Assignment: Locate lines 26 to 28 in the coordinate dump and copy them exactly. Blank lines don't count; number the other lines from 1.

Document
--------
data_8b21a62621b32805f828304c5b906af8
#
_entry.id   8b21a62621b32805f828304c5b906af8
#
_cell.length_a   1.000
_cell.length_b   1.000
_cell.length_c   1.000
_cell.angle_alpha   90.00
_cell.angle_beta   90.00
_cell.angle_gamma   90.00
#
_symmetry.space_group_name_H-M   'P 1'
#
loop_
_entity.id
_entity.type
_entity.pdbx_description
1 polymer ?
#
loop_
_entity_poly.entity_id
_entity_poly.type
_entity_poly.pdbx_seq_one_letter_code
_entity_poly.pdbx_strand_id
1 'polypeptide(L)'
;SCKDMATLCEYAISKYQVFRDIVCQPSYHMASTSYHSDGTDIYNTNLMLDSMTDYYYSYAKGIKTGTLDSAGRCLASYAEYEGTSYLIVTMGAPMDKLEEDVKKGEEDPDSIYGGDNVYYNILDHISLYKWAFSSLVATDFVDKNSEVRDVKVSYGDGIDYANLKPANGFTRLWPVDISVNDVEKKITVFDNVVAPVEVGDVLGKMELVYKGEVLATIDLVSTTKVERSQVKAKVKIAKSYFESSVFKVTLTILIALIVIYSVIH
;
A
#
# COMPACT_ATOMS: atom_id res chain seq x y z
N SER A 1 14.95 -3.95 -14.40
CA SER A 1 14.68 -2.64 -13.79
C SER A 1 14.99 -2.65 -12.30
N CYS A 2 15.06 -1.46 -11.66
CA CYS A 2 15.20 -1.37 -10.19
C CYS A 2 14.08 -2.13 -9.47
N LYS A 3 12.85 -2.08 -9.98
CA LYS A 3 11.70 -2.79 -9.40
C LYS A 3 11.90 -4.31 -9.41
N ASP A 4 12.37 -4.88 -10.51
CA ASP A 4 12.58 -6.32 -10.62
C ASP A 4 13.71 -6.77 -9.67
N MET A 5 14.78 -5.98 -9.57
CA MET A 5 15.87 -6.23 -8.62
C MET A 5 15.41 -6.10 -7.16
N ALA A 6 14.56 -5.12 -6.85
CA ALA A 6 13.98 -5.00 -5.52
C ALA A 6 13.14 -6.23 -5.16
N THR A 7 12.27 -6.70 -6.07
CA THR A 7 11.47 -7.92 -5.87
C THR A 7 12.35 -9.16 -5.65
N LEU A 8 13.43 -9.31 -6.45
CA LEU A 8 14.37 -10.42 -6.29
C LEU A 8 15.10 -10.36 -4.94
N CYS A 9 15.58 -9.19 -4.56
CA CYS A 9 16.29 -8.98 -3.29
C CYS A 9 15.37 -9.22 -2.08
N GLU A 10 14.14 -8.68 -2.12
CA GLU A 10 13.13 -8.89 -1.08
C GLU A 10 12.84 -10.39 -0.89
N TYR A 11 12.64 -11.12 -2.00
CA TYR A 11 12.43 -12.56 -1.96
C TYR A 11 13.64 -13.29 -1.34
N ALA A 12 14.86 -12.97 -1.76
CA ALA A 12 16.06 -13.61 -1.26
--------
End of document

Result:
;SCKDMATLCEYAISKYQVFRDIVCQPSYHMASTSYHSDGTDIYNTNLMLDSMTDYYYSYAKGIKTGTLDSAGRCLASYAEYEGTSYLIVTMGAPMDKLEEDVKKGEEDPDSIYGGDNVYYNILDHISLYKWAFSSLVATDFVDKNSEVRDVKVSYGDGIDYANLKPANGFTRLWPVDISVNDVEKKITVFDNVVAPVEVGDVLGKMELVYKGEVLATIDLVSTTKVERSQVKAKVKIAKSYFESSVFKVTLTILIALIVIYSVIH
;
A